ANN ARBOR, Mich. African-American men with prostate cancer were more likely to report a family history of prostate cancer and breast cancer among siblings than men who did not have prostate cancer, according to researchers at the University of Michigan Comprehensive Cancer Center.
The data were part of the Flint Men's Health Study, a population-based study of African-American men ages 40-79 who live in Flint, Mich. The Flint Men's Health Study focuses specifically on African-American men as part of an effort to determine why they face a higher risk of prostate cancer than white men.
The findings from this study support previous studies that have found increased risk of prostate cancer among men reporting a brother diagnosed with the disease. Furthermore, breast cancer diagnosed among both sisters and mothers of men with prostate cancer was more often diagnosed at a younger age, suggesting premenopausal breast cancer. Both breast and prostate cancer typically occur in older populations. Results of the study appear in the November issue of Urology.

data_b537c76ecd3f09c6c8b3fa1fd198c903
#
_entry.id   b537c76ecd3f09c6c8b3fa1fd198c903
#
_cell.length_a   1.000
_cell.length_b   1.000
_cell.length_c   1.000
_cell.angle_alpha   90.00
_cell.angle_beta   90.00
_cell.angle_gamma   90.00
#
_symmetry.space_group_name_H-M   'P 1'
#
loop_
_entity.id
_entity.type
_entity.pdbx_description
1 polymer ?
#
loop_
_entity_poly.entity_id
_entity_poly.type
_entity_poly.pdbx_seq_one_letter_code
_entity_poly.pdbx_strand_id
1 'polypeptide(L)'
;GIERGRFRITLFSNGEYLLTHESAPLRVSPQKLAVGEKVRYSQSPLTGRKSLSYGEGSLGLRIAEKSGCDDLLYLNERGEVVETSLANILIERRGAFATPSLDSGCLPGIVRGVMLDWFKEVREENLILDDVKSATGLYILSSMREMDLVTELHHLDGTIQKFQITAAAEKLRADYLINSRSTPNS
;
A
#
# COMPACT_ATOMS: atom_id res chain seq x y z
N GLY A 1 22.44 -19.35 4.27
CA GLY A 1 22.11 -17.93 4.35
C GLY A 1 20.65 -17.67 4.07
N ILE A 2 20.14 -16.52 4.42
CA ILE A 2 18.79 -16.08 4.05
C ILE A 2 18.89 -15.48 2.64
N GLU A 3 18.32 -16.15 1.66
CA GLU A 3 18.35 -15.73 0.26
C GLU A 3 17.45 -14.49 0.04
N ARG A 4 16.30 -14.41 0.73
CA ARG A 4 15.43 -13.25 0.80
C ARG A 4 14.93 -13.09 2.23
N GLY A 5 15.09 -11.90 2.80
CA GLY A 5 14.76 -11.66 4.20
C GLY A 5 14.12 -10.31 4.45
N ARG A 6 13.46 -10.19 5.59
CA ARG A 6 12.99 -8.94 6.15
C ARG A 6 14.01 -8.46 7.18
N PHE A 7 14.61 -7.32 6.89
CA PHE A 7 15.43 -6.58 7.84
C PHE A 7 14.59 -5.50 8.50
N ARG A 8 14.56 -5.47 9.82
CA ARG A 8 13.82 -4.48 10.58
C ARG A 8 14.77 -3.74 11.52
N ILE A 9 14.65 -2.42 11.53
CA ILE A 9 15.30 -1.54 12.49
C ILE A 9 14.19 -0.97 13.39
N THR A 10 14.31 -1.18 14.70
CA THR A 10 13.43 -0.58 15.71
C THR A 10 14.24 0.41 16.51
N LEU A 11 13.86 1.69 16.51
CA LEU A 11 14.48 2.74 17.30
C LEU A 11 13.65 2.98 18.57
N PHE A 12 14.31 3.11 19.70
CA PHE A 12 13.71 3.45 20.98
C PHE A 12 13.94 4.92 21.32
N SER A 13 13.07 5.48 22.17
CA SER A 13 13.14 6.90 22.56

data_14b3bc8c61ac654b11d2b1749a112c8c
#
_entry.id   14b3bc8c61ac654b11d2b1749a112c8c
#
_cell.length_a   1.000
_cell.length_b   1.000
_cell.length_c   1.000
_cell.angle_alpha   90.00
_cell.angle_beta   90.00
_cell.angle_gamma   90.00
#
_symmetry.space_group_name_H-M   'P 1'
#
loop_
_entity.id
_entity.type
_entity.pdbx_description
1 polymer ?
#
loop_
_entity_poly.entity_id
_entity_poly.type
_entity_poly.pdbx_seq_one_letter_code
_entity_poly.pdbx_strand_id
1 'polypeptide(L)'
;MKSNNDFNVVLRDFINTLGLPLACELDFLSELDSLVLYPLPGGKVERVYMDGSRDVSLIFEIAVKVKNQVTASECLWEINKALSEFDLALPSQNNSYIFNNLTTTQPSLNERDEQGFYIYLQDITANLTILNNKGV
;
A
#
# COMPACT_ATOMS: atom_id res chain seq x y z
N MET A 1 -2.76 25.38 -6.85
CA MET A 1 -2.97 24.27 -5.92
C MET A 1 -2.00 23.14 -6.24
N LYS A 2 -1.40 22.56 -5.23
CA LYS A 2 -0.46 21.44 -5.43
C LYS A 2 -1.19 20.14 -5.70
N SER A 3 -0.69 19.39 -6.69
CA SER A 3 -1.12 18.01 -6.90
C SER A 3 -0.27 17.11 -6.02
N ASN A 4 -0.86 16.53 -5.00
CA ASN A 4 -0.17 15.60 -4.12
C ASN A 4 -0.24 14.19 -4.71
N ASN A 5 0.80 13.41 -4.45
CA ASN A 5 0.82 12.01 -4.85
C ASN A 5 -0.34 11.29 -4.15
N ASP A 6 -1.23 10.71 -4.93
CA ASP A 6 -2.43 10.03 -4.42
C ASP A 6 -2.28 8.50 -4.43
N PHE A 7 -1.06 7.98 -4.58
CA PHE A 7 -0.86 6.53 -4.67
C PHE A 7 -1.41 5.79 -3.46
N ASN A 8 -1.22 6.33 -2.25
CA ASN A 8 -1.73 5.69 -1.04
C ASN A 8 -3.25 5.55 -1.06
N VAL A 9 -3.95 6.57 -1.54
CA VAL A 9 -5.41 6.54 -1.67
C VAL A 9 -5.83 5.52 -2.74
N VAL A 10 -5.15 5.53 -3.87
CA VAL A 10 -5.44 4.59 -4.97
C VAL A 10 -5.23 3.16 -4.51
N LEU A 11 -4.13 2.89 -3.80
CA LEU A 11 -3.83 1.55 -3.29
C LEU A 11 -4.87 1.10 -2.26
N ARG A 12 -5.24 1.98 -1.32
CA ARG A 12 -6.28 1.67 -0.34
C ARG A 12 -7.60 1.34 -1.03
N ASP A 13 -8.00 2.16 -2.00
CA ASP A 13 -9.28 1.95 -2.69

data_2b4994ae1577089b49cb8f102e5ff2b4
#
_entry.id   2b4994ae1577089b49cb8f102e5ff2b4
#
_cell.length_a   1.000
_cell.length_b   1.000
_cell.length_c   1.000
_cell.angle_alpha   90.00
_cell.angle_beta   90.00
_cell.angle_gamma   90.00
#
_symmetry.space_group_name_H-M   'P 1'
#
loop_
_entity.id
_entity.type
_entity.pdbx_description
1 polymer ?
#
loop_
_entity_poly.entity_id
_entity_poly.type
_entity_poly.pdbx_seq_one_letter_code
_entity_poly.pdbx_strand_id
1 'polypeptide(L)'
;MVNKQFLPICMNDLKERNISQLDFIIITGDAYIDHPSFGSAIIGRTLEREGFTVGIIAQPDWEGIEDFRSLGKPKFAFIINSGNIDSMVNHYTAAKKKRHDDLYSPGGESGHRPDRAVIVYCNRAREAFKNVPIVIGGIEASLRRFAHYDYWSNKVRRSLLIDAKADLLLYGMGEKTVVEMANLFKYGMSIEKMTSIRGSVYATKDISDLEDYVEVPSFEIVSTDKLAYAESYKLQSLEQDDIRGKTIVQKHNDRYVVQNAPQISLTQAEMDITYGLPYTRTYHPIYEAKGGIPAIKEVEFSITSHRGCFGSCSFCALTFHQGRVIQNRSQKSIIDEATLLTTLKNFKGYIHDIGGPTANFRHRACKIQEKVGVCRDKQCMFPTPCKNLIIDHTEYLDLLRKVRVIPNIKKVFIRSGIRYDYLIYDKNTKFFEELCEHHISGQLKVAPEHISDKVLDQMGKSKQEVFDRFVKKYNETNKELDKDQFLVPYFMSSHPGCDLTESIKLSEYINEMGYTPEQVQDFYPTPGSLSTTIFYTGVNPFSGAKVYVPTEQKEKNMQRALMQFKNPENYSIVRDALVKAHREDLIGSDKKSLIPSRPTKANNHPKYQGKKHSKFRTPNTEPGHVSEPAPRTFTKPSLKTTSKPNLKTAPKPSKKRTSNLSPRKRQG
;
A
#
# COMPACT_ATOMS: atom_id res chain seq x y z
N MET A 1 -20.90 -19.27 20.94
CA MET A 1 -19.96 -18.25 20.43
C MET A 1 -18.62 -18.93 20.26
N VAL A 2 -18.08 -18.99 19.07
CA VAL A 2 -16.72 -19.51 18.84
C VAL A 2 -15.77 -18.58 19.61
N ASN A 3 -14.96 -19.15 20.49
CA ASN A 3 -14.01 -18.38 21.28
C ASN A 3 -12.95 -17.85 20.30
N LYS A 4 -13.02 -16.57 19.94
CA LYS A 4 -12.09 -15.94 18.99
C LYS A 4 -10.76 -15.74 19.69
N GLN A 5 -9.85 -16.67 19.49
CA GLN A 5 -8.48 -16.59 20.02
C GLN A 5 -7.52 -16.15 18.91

Some 121 men with prostate cancer completed surveys about their family history of cancer, including prostate cancer among the men in their family and breast cancer among the women. Another 179 control men without prostate cancer were also surveyed.
Men with prostate cancer were 4.8 times more likely to report having a brother diagnosed with prostate cancer and about four times more likely to report a sister diagnosed with breast cancer, the researchers found.
"Previous studies have suggested having a brother with prostate cancer confers higher risk than another relative, such as a father or son. But this is the first time a link has been shown between sisters with breast cancer and prostate cancer risk among African-American men," says lead study author Jennifer Beebe-Dimmer, MPH, Ph.D., assistant research scientist and lecturer in the Department of Epidemiology at the U-M
Contact: Nicole Fawcett
University of Michigan Health System